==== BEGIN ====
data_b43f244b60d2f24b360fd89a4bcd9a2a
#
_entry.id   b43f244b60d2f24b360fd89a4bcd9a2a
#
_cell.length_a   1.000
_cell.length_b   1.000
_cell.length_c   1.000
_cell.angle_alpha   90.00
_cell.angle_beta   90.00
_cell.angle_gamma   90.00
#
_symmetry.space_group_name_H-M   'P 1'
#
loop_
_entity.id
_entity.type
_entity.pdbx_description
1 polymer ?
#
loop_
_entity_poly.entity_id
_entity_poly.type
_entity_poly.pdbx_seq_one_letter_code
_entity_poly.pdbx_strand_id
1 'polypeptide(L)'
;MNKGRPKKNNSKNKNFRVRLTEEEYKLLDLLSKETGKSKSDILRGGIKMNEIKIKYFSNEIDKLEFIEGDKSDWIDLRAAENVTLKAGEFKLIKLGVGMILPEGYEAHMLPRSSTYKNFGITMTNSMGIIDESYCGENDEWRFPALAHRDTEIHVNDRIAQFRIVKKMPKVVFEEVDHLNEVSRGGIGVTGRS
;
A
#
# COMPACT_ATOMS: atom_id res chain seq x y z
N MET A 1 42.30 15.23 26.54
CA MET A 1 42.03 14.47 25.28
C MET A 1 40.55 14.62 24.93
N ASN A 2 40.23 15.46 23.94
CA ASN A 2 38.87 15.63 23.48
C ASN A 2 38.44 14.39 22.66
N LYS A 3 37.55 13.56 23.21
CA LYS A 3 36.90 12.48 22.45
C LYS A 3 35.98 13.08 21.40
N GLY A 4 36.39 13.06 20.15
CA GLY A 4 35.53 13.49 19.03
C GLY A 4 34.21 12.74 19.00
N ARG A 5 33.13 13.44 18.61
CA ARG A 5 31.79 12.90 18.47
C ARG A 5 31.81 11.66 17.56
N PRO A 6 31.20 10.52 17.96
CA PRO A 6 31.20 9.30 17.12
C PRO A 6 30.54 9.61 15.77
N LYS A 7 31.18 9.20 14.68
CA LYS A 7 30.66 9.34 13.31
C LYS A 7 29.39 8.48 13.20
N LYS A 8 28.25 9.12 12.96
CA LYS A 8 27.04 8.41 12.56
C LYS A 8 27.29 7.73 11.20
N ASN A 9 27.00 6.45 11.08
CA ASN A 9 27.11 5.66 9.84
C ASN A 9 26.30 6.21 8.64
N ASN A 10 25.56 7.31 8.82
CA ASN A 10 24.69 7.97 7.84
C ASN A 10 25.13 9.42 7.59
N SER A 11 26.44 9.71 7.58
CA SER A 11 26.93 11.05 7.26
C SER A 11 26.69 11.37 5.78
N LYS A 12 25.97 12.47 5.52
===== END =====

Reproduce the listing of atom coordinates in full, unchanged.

data_b43f244b60d2f24b360fd89a4bcd9a2a
#
_entry.id   b43f244b60d2f24b360fd89a4bcd9a2a
#
_cell.length_a   1.000
_cell.length_b   1.000
_cell.length_c   1.000
_cell.angle_alpha   90.00
_cell.angle_beta   90.00
_cell.angle_gamma   90.00
#
_symmetry.space_group_name_H-M   'P 1'
#
loop_
_entity.id
_entity.type
_entity.pdbx_description
1 polymer ?
#
loop_
_entity_poly.entity_id
_entity_poly.type
_entity_poly.pdbx_seq_one_letter_code
_entity_poly.pdbx_strand_id
1 'polypeptide(L)'
;MNKGRPKKNNSKNKNFRVRLTEEEYKLLDLLSKETGKSKSDILRGGIKMNEIKIKYFSNEIDKLEFIEGDKSDWIDLRAAENVTLKAGEFKLIKLGVGMILPEGYEAHMLPRSSTYKNFGITMTNSMGIIDESYCGENDEWRFPALAHRDTEIHVNDRIAQFRIVKKMPKVVFEEVDHLNEVSRGGIGVTGRS
;
A
#
# COMPACT_ATOMS: atom_id res chain seq x y z
N MET A 1 42.30 15.23 26.54
CA MET A 1 42.03 14.47 25.28
C MET A 1 40.55 14.62 24.93
N ASN A 2 40.23 15.46 23.94
CA ASN A 2 38.87 15.63 23.48
C ASN A 2 38.44 14.39 22.66
N LYS A 3 37.55 13.56 23.21
CA LYS A 3 36.90 12.48 22.45
C LYS A 3 35.98 13.08 21.40
N GLY A 4 36.39 13.06 20.15
CA GLY A 4 35.53 13.49 19.03
C GLY A 4 34.21 12.74 19.00
N ARG A 5 33.13 13.44 18.61
CA ARG A 5 31.79 12.90 18.47
C ARG A 5 31.81 11.66 17.56
N PRO A 6 31.20 10.52 17.96
CA PRO A 6 31.20 9.30 17.12
C PRO A 6 30.54 9.61 15.77
N LYS A 7 31.18 9.20 14.68
CA LYS A 7 30.66 9.34 13.31
C LYS A 7 29.39 8.48 13.20
N LYS A 8 28.25 9.12 12.96
CA LYS A 8 27.04 8.41 12.56
C LYS A 8 27.29 7.73 11.20
N ASN A 9 27.00 6.45 11.08
CA ASN A 9 27.11 5.66 9.84
C ASN A 9 26.30 6.21 8.64
N ASN A 10 25.56 7.31 8.82
CA ASN A 10 24.69 7.97 7.84
C ASN A 10 25.13 9.42 7.59
N SER A 11 26.44 9.71 7.58
CA SER A 11 26.93 11.05 7.26
C SER A 11 26.69 11.37 5.78
N LYS A 12 25.97 12.47 5.52